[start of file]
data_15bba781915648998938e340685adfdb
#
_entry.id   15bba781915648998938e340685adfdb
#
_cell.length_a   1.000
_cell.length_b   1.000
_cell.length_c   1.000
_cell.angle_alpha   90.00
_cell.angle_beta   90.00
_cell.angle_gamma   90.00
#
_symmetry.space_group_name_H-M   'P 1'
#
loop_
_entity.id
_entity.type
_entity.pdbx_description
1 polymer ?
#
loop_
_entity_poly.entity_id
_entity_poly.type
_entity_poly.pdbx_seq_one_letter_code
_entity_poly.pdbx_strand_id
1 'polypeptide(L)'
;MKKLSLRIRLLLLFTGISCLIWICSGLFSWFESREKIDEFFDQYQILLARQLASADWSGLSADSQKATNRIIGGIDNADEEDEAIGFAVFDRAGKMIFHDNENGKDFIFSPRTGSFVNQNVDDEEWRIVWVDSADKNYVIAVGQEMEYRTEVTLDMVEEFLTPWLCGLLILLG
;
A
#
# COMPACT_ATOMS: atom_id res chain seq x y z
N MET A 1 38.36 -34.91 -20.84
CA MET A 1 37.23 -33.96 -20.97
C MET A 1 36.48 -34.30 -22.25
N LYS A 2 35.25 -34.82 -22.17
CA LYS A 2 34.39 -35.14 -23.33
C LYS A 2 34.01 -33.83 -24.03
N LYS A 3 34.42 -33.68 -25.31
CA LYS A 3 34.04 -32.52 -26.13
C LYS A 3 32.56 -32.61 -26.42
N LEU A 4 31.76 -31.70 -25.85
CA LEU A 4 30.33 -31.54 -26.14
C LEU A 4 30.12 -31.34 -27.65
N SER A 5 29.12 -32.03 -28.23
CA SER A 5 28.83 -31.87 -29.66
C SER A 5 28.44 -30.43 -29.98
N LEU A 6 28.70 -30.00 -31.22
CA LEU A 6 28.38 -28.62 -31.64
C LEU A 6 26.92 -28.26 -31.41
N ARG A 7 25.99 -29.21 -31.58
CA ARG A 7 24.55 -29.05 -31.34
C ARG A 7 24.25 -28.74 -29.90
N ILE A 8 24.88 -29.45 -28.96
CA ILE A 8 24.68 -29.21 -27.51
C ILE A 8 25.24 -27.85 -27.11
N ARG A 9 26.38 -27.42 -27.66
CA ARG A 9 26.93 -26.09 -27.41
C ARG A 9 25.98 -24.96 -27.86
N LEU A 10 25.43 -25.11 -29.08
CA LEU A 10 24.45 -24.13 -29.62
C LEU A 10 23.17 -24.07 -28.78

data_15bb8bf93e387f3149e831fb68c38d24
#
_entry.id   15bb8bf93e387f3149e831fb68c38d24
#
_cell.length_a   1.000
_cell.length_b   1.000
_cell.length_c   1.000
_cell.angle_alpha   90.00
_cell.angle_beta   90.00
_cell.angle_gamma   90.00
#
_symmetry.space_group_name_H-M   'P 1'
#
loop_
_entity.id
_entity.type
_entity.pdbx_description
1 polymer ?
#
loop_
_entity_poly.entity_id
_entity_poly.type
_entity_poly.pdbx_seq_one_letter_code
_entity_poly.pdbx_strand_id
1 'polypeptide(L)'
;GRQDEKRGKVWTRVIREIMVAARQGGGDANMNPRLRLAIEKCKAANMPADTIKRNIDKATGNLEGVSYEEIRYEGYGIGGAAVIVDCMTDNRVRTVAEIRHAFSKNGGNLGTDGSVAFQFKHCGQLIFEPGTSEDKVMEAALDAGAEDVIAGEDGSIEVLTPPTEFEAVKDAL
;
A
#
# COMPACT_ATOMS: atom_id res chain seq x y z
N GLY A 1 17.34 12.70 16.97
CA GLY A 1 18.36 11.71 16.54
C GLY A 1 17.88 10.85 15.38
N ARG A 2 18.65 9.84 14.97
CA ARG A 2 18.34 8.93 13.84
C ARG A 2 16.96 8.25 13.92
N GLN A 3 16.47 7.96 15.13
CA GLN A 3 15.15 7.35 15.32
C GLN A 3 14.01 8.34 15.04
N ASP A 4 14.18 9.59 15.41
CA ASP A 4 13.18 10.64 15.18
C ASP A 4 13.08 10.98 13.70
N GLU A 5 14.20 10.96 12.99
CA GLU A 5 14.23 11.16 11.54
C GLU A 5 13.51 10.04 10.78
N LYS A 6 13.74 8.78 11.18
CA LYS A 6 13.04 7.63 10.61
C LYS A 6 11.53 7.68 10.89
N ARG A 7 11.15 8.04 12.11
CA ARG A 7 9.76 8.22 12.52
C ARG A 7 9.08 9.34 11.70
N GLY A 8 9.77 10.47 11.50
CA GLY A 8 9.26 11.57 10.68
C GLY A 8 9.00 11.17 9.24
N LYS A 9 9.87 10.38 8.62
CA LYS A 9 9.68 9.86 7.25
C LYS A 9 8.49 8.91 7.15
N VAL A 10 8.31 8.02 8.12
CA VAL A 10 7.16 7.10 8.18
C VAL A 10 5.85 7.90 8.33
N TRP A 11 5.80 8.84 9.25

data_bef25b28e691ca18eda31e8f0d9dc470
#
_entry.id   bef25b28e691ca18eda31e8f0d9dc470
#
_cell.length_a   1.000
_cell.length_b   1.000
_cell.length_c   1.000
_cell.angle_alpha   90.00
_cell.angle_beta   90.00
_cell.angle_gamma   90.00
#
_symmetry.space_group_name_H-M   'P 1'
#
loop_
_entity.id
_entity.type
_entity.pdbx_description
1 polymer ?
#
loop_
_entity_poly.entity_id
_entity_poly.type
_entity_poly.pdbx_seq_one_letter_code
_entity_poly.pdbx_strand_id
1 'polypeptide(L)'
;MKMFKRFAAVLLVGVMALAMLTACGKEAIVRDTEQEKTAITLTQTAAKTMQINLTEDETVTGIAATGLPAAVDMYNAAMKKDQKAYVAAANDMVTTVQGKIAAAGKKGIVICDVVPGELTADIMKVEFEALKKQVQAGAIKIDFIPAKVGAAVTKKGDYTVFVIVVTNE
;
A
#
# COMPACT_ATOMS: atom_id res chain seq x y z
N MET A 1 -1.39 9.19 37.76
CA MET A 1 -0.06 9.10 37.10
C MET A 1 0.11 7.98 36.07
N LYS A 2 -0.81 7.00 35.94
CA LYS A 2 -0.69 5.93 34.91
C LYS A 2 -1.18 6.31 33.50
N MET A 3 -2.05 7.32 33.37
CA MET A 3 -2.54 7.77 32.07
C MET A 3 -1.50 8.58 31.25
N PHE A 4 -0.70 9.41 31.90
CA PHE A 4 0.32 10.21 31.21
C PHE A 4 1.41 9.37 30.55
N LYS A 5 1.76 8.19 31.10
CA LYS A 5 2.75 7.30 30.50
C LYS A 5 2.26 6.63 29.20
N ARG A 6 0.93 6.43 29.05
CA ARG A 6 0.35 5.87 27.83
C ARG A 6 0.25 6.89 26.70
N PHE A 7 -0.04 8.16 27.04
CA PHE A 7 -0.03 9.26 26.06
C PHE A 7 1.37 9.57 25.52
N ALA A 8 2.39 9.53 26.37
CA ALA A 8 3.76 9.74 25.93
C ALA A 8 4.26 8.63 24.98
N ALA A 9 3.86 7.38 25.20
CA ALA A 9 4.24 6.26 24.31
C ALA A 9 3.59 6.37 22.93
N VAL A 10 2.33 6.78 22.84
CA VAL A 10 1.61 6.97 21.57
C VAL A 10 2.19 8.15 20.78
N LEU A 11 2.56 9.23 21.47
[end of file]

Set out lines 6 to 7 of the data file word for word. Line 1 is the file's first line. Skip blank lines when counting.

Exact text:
_cell.length_b   1.000
_cell.length_c   1.000